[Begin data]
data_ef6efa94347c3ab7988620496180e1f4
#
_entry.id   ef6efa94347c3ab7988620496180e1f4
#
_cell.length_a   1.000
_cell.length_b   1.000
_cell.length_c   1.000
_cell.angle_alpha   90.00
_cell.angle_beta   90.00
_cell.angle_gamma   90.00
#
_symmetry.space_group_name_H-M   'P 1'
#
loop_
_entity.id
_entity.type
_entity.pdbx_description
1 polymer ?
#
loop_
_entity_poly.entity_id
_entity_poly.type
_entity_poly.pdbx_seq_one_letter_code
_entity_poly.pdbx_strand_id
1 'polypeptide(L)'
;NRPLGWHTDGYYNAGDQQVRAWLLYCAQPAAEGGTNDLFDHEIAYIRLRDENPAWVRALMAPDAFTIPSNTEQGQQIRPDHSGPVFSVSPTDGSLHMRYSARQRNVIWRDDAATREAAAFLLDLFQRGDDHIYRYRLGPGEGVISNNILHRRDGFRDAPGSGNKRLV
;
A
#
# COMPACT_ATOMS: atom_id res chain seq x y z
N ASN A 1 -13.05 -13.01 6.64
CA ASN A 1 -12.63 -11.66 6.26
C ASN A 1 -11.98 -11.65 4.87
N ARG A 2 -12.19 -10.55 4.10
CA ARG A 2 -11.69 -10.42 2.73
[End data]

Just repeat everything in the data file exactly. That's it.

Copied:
data_ef6efa94347c3ab7988620496180e1f4
#
_entry.id   ef6efa94347c3ab7988620496180e1f4
#
_cell.length_a   1.000
_cell.length_b   1.000
_cell.length_c   1.000
_cell.angle_alpha   90.00
_cell.angle_beta   90.00
_cell.angle_gamma   90.00
#
_symmetry.space_group_name_H-M   'P 1'
#
loop_
_entity.id
_entity.type
_entity.pdbx_description
1 polymer ?
#
loop_
_entity_poly.entity_id
_entity_poly.type
_entity_poly.pdbx_seq_one_letter_code
_entity_poly.pdbx_strand_id
1 'polypeptide(L)'
;NRPLGWHTDGYYNAGDQQVRAWLLYCAQPAAEGGTNDLFDHEIAYIRLRDENPAWVRALMAPDAFTIPSNTEQGQQIRPDHSGPVFSVSPTDGSLHMRYSARQRNVIWRDDAATREAAAFLLDLFQRGDDHIYRYRLGPGEGVISNNILHRRDGFRDAPGSGNKRLV
;
A
#
# COMPACT_ATOMS: atom_id res chain seq x y z
N ASN A 1 -13.05 -13.01 6.64
CA ASN A 1 -12.63 -11.66 6.26
C ASN A 1 -11.98 -11.65 4.87
N ARG A 2 -12.19 -10.55 4.10
CA ARG A 2 -11.69 -10.42 2.73